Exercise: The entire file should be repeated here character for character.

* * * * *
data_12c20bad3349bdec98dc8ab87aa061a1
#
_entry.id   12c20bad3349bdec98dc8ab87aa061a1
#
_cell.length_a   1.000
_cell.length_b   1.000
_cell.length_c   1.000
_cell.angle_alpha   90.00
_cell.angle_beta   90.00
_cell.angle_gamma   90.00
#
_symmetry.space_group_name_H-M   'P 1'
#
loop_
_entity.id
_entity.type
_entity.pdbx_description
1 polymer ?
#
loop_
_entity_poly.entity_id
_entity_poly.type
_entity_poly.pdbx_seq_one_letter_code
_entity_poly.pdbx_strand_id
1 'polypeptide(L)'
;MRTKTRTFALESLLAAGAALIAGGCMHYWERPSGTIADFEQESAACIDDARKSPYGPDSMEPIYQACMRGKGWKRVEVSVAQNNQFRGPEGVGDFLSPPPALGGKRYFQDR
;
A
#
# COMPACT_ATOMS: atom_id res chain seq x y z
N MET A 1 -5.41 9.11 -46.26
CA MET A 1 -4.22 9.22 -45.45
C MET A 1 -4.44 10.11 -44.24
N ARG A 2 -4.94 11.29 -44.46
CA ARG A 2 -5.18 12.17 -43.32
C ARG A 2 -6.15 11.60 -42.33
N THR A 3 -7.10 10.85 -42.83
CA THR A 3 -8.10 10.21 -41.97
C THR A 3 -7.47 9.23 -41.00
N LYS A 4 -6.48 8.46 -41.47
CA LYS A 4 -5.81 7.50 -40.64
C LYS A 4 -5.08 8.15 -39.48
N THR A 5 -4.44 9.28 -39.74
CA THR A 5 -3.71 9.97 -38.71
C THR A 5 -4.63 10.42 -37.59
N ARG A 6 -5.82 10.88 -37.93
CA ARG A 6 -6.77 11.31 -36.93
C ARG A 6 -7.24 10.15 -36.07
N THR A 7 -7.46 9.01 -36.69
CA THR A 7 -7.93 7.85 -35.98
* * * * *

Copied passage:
data_12c20bad3349bdec98dc8ab87aa061a1
#
_entry.id   12c20bad3349bdec98dc8ab87aa061a1
#
_cell.length_a   1.000
_cell.length_b   1.000
_cell.length_c   1.000
_cell.angle_alpha   90.00
_cell.angle_beta   90.00
_cell.angle_gamma   90.00
#
_symmetry.space_group_name_H-M   'P 1'
#
loop_
_entity.id
_entity.type
_entity.pdbx_description
1 polymer ?
#
loop_
_entity_poly.entity_id
_entity_poly.type
_entity_poly.pdbx_seq_one_letter_code
_entity_poly.pdbx_strand_id
1 'polypeptide(L)'
;MRTKTRTFALESLLAAGAALIAGGCMHYWERPSGTIADFEQESAACIDDARKSPYGPDSMEPIYQACMRGKGWKRVEVSVAQNNQFRGPEGVGDFLSPPPALGGKRYFQDR
;
A
#
# COMPACT_ATOMS: atom_id res chain seq x y z
N MET A 1 -5.41 9.11 -46.26
CA MET A 1 -4.22 9.22 -45.45
C MET A 1 -4.44 10.11 -44.24
N ARG A 2 -4.94 11.29 -44.46
CA ARG A 2 -5.18 12.17 -43.32
C ARG A 2 -6.15 11.60 -42.33
N THR A 3 -7.10 10.85 -42.83
CA THR A 3 -8.10 10.21 -41.97
C THR A 3 -7.47 9.23 -41.00
N LYS A 4 -6.48 8.46 -41.47
CA LYS A 4 -5.81 7.50 -40.64
C LYS A 4 -5.08 8.15 -39.48
N THR A 5 -4.44 9.28 -39.74
CA THR A 5 -3.71 9.97 -38.71
C THR A 5 -4.63 10.42 -37.59
N ARG A 6 -5.82 10.88 -37.93
CA ARG A 6 -6.77 11.31 -36.93
C ARG A 6 -7.24 10.15 -36.07
N THR A 7 -7.46 9.01 -36.69
CA THR A 7 -7.93 7.85 -35.98